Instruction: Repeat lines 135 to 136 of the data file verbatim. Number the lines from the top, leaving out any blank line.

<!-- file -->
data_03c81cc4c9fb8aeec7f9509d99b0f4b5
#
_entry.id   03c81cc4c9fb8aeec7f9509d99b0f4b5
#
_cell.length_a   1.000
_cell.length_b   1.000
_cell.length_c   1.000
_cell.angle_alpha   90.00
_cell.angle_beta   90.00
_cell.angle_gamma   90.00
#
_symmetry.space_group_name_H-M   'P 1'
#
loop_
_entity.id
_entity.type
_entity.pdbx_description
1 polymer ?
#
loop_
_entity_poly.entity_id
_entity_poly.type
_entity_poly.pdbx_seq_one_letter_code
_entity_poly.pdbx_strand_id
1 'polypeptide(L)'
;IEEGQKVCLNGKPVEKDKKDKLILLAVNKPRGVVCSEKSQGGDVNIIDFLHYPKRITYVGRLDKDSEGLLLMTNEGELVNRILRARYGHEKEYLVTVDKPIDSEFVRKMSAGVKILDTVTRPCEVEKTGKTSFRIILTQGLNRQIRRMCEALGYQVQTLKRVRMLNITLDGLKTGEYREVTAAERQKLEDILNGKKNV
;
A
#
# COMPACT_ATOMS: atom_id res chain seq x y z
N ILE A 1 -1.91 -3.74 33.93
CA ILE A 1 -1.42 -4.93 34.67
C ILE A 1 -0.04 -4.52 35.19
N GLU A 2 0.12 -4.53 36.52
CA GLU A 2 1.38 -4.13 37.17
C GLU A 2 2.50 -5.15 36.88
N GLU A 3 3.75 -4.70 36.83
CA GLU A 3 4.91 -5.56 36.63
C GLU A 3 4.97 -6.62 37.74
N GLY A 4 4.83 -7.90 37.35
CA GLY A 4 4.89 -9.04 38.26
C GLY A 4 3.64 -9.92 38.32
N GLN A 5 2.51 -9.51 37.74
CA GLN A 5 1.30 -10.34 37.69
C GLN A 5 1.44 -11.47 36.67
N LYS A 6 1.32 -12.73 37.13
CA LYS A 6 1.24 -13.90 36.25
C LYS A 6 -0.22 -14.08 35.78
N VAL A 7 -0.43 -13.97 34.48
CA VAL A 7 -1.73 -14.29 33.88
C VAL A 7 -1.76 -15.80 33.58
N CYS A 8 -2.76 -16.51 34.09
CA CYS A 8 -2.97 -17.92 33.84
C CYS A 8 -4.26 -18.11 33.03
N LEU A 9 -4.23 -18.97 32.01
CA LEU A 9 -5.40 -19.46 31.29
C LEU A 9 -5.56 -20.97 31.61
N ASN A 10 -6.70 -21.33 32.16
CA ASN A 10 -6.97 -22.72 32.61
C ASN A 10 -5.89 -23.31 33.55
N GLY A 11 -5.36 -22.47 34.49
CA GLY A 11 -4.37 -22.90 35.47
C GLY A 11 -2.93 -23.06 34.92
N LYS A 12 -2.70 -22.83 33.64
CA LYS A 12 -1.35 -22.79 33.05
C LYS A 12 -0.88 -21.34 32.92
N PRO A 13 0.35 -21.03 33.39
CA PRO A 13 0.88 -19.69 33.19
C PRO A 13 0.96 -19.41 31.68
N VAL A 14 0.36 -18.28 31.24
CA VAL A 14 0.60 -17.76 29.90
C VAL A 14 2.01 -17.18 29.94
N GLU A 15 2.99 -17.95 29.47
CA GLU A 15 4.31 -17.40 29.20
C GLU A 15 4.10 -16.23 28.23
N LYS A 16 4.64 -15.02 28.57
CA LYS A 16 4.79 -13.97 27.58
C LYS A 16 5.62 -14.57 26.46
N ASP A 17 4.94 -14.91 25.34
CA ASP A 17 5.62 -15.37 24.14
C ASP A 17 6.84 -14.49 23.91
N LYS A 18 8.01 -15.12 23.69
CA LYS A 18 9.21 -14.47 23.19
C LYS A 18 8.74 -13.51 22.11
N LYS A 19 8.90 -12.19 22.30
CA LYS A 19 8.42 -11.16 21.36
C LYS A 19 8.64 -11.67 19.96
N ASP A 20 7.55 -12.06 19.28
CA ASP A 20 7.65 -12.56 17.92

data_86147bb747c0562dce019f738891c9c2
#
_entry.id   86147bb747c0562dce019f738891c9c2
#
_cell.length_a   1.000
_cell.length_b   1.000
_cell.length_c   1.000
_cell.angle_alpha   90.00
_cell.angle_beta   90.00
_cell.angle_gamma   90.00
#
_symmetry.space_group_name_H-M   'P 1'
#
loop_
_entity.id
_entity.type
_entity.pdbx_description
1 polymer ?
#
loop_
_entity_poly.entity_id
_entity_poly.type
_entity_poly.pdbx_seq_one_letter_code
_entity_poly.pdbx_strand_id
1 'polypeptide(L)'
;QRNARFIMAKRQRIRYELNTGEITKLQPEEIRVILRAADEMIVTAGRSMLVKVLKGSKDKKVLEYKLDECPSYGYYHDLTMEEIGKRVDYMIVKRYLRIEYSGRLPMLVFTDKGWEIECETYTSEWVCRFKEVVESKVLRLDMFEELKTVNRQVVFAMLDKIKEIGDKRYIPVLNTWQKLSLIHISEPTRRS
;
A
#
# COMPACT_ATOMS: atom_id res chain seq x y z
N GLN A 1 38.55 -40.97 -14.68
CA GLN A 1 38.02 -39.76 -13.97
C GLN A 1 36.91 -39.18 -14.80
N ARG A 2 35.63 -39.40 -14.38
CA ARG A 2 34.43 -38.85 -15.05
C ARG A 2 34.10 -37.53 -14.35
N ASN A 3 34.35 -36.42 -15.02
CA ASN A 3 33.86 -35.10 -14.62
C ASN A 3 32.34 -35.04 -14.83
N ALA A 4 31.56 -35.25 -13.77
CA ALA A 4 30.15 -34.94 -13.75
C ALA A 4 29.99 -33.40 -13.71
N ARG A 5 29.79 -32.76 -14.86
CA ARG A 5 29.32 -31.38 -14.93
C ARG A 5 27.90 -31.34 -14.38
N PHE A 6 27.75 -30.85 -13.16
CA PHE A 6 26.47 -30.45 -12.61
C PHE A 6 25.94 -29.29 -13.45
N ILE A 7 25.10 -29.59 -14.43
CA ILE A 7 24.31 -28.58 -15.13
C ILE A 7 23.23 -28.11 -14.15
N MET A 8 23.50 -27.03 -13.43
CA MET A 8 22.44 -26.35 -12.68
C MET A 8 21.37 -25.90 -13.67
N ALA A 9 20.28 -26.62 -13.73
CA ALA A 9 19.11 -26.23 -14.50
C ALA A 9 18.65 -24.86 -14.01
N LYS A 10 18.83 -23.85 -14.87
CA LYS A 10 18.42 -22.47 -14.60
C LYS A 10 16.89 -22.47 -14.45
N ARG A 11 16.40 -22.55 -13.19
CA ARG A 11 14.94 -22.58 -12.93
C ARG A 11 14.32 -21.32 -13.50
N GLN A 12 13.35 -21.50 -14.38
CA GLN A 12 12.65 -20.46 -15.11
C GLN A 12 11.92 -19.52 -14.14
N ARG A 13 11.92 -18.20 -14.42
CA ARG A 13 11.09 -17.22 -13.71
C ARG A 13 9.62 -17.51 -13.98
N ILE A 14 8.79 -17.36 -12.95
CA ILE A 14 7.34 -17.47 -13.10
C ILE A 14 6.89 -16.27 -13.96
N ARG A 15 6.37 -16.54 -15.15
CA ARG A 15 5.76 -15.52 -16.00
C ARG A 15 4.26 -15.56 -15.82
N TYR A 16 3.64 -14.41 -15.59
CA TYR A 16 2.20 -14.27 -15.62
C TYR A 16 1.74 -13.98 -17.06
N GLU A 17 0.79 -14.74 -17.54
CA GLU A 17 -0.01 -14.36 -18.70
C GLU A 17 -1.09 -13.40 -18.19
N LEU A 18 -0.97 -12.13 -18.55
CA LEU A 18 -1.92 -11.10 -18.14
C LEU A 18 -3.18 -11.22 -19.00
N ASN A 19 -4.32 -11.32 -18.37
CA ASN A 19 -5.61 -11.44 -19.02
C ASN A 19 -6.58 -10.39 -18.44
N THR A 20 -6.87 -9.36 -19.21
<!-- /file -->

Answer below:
N PHE A 6 27.75 -30.85 -13.16
CA PHE A 6 26.47 -30.45 -12.61